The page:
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Type 1 Diabetes Pregnancy and Management

Type 1 Diabetes Pregnancy and Management

Table of content

1. An overview

Pregnancy is a stage that arrives in almost every woman’s life with mixed feelings of pride, joy, expectation, emotion, and also anxiety. A recent study suggests that almost 20% of women suffer from mood or anxiety disorders during pregnancy. A typical pregnancy lasts 40 weeks from the 1st day of LMP (Last menstrual period) till the birth of the baby). Everyone desires an ideal pregnancy (It is a full-term pregnancy without having any health hazards that end with the birth of a healthy baby keeping the mother also in good health).

2. Health hazards including type-1 diabetes during pregnancy

Diabetes is the most common medical complication during pregnancy (found in the case of 3.3% of all live births). Both hyperglycemia (it occurs when the blood glucose level is too high. It is triggered by unbalanced food consumption/ insulin need not well satisfied/ stress/ sickness/ unhealthy lifestyle) and hypoglycemia (It occurs when the blood glucose level is too low. At this too low blood glucose level, the body cannot get the energy it needs) are found common in women with preexisting diabetes. 

Besides diabetes, some women experience various health hazards during pregnancy. These complications can put the fetus and the health of the pregnant mother as well as the incoming baby at higher risk. Even the women who were quite healthy before getting pregnant can experience various health complications which include:

  • High blood pressure
  • Infection
  • Preeclampsia (it is a serious condition where the woman has high blood pressure and at the same time has a high level of protein in the urine)
  • Preterm labor (it is the labor that begins before the 37th week of pregnancy. Any infant born before 37 weeks, is at higher risk of health problems in most cases.)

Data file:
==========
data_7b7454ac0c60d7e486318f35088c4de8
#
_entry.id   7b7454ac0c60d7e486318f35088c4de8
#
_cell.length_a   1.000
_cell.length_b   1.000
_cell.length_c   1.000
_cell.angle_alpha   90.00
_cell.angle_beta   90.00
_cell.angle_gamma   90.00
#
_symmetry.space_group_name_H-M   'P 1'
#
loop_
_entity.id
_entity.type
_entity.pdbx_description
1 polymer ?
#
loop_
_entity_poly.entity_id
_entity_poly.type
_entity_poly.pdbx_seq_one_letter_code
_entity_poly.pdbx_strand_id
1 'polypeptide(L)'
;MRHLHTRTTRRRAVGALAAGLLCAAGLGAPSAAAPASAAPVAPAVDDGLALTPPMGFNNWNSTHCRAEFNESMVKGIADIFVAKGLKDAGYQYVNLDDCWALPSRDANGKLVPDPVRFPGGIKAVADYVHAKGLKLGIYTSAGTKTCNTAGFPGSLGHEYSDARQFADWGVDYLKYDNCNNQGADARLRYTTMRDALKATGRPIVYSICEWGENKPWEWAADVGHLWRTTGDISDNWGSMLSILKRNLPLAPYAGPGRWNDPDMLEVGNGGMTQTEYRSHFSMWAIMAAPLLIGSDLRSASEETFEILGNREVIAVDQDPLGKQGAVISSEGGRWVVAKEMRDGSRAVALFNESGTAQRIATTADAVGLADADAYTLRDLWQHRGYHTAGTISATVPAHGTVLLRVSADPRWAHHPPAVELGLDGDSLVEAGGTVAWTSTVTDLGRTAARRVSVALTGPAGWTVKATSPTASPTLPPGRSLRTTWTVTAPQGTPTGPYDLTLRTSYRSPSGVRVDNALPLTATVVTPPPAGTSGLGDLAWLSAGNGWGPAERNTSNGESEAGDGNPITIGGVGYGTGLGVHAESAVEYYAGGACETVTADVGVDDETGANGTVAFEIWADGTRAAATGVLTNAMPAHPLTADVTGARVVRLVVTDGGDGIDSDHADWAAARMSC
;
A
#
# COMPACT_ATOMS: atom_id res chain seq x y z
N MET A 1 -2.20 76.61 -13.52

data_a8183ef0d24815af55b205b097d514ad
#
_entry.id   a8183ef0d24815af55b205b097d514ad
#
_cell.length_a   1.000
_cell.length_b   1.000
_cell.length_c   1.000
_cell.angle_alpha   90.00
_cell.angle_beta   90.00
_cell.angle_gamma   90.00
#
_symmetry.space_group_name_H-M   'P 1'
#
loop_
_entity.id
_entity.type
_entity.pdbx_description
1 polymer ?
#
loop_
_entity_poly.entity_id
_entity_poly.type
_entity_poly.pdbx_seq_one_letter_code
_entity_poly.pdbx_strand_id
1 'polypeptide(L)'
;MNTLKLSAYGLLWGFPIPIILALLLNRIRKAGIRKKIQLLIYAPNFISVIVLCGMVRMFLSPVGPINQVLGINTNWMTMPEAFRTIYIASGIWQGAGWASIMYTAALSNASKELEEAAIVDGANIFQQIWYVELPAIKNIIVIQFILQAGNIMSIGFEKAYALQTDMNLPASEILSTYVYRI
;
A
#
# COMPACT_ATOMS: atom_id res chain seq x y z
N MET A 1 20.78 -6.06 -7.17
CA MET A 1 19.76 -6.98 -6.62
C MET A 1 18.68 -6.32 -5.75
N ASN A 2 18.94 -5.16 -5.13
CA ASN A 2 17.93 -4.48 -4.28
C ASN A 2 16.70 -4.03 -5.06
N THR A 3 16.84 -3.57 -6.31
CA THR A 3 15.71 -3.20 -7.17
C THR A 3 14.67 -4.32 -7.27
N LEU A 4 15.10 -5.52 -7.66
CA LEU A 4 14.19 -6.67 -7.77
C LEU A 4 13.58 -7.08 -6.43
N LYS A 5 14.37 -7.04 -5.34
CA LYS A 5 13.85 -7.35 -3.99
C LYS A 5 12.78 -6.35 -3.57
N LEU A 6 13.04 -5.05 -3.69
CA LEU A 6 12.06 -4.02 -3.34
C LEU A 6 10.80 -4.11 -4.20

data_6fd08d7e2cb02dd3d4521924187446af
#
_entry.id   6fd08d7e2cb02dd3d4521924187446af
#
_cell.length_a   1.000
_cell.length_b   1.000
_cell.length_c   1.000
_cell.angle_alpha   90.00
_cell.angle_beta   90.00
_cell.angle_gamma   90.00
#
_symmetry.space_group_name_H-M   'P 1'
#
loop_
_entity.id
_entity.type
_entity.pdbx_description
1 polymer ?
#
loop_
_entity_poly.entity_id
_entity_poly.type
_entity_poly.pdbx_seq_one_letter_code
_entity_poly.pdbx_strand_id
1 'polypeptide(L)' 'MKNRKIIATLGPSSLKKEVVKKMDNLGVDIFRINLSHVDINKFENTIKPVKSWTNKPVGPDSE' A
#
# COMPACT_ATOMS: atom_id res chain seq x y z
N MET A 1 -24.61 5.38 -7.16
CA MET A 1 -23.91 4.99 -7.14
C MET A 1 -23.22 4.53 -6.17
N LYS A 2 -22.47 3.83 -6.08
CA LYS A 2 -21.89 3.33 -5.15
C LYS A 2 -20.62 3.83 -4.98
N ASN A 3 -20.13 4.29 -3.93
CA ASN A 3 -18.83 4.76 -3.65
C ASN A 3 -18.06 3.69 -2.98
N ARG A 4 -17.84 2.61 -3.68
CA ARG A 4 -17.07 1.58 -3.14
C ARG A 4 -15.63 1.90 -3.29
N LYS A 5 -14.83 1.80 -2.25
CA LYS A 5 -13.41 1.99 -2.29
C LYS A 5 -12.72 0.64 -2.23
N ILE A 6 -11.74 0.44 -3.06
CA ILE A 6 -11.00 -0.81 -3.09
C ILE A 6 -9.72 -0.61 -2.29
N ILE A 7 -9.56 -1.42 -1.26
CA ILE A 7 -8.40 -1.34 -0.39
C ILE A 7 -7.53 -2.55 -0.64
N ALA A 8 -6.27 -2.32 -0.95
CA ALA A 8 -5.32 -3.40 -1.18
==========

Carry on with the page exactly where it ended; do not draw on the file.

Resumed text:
• Stillbirth (it is the death of a baby in the uterus usually after the 20th week of getting pregnant)
  • Miscarriage (it is the loss of a fetus before the 20th week of pregnancy. The medical term for miscarriage is spontaneous abortion)
  • Gestational diabetes (it is a condition during pregnancy when blood sugar rises to a high level without having any diabetes at all).

3. Management of type-1 diabetes in pregnant women

Type 1 diabetes accounts for only 5% of total diabetic patients and affects a few of all pregnancies. 

Type-1 diabetes is a condition in which the body does not make enough insulin to control blood sugar levels. Type-1 diabetes was previously called insulin-dependent diabetes. It is an autoimmune disease that requires the daily use of insulin.

Type 1 diabetes pregnancy symptoms:

  • Increased thirst and urination
  • constant hunger
  • weight loss
  • blurred vision
  • extreme fatigue.

Pregnant women with type-1 diabetes (during preconception/ pregnancy/ postpartum period which is commonly defined as 6 weeks after childbirth) have unique needs. These are stated below.

3.1) Preconception counseling is essential for women with type-1 diabetes (also known as T1DM i.e. Type-1 Diabetes Mellitus) to mitigate adversities. Preconception care should be comprehensive. The goal of preconception care should be right glycemic control with a hemoglobin A1C less than 6% without any significant hypoglycemia. This will lower the risk of

  • congenital malformations
  • preeclampsia
  • prenatal mortality

Glycemic control is a medical term referring to the desired level of blood sugar in a patient with diabetes mellitus. For people without diabetes, the normal range for hemoglobin A1C level lies between 4%- 5.6%. A hemoglobin A1C level between 5.7%- 6.4% means one has a higher chance of getting diabetes. A1C level 6.5% or higher means one has diabetes. A1C is a common blood test used to diagnose type-1 and type-2 diabetes. It monitors how well the patient is managing the blood glucose level.